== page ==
a gray squirrel balances
on bare branches
The closest I can find to “bare branches” in The Haiku Handbook is “tree leaves fall”, an autumn kigo. More poetic responses can be read on the Poetic Asides blog.
2012 November PAD Chapbook Challenge- Day 21
There is a synchronicity in today’s Poetic Asides prompt, by Bruce Niedt, to use song titles to write a poem. I just sent off a submission to Aubrie Cox yesterday, for her upcoming post in which we were to use only song titles to write haiku, etc. Aubrie’s rules were a bit more stringent: no extra words were allowed beyond those in the actual titles. Punctuation was the only thing that could be added. I have to admit that I tweaked Bruce’s rules a bit, to make my life easier. I only used three song titles instead of five (after all, this is 3 -line haiku!), and only the first title was selected completely randomly. Once I got “show & tell” as a first line, I played around with other title possibilities from my itunes, until I found two others that would work together.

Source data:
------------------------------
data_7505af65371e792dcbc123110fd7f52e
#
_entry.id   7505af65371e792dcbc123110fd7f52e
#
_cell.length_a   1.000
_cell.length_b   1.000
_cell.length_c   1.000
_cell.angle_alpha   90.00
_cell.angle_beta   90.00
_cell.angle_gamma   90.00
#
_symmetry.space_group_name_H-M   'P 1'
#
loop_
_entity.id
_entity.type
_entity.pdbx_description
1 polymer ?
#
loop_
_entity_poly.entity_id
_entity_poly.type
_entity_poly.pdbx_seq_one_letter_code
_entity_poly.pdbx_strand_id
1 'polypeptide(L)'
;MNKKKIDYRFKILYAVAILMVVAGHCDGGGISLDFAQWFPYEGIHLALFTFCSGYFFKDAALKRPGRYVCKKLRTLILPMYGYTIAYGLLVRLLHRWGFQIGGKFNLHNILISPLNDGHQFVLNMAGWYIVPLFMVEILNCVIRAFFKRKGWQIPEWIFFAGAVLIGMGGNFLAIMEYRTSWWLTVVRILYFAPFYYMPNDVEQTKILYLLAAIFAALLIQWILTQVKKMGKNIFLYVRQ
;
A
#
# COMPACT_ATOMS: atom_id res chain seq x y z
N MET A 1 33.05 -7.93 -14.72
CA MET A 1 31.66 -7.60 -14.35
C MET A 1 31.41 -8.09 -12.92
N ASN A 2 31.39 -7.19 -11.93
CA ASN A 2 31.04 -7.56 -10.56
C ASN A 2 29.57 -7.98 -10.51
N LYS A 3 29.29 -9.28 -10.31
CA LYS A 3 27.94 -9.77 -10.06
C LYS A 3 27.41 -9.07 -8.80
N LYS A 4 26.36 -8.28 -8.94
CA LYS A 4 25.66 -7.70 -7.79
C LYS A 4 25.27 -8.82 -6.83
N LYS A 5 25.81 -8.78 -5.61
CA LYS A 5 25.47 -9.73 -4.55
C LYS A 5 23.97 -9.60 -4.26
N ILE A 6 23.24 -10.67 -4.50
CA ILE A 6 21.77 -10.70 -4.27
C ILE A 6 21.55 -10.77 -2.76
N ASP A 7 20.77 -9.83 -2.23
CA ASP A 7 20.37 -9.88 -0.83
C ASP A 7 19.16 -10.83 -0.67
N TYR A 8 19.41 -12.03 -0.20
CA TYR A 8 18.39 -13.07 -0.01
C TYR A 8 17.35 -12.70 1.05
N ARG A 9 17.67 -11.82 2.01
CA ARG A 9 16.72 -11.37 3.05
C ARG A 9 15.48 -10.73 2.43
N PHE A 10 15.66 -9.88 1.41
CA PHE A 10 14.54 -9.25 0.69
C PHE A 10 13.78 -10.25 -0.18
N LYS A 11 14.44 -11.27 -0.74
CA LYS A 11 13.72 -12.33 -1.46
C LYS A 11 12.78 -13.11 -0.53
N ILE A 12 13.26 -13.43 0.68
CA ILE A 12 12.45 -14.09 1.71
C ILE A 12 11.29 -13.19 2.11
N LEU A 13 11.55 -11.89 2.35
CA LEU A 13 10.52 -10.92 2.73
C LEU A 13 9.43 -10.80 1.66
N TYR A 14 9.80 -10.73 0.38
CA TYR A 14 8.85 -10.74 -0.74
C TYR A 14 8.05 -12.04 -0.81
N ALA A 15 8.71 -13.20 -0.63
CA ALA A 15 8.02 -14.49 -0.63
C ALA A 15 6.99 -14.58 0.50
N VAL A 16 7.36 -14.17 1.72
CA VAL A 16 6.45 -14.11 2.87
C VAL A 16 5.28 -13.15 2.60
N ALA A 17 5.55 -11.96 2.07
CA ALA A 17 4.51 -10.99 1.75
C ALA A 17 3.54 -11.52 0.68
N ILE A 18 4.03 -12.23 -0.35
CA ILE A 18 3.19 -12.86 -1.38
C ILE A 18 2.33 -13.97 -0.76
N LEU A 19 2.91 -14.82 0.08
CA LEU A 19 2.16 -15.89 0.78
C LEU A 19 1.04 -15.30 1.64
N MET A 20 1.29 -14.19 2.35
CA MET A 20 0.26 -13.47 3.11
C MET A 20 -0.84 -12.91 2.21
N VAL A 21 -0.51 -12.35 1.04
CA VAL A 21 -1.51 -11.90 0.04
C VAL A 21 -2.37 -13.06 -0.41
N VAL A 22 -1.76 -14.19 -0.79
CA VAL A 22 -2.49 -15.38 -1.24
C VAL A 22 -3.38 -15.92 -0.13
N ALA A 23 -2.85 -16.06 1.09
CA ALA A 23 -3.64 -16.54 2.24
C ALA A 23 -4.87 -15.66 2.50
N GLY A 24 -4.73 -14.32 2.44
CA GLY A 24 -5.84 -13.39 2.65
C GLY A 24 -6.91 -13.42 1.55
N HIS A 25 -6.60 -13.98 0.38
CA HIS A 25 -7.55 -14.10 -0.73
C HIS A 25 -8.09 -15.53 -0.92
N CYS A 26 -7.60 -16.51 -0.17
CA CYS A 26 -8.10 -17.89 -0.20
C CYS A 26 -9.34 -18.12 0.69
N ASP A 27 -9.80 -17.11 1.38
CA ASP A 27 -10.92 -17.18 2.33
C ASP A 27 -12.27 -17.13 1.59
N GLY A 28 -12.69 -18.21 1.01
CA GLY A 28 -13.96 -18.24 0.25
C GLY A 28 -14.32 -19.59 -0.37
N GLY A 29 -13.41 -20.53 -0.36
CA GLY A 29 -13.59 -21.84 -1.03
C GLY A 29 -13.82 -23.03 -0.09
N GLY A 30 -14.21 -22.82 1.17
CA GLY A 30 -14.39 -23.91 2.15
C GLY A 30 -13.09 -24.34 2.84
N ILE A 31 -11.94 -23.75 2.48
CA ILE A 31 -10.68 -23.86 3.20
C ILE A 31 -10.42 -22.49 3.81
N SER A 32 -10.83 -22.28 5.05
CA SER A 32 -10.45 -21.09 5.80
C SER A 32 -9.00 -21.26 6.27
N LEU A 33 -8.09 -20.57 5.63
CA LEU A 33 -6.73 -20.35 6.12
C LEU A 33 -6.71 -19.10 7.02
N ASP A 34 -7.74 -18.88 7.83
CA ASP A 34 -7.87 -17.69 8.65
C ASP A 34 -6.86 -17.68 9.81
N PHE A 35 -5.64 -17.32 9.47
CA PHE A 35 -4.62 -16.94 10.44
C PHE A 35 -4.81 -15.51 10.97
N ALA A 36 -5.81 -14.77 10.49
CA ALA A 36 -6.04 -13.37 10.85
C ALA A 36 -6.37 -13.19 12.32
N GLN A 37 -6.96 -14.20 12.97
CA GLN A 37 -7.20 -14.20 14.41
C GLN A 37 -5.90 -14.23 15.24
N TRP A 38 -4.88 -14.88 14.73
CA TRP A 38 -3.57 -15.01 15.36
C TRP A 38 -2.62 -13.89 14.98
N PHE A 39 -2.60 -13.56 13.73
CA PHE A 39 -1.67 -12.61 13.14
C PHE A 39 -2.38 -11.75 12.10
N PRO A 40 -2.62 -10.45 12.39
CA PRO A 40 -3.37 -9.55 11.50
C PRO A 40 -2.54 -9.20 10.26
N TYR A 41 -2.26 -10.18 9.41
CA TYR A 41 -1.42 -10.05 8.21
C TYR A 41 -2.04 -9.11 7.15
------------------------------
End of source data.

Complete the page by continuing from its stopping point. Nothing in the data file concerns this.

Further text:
show & tell
three little birds singing
in the sunshine
Song Title Credits:
“show & tell”– Al Wilson
“three little birds”– Bob Marley
“Ten thousand birds” is a spring kigo. I’ll settle for three. ;-)More poetic responses can be read on the Poetic Asides blog.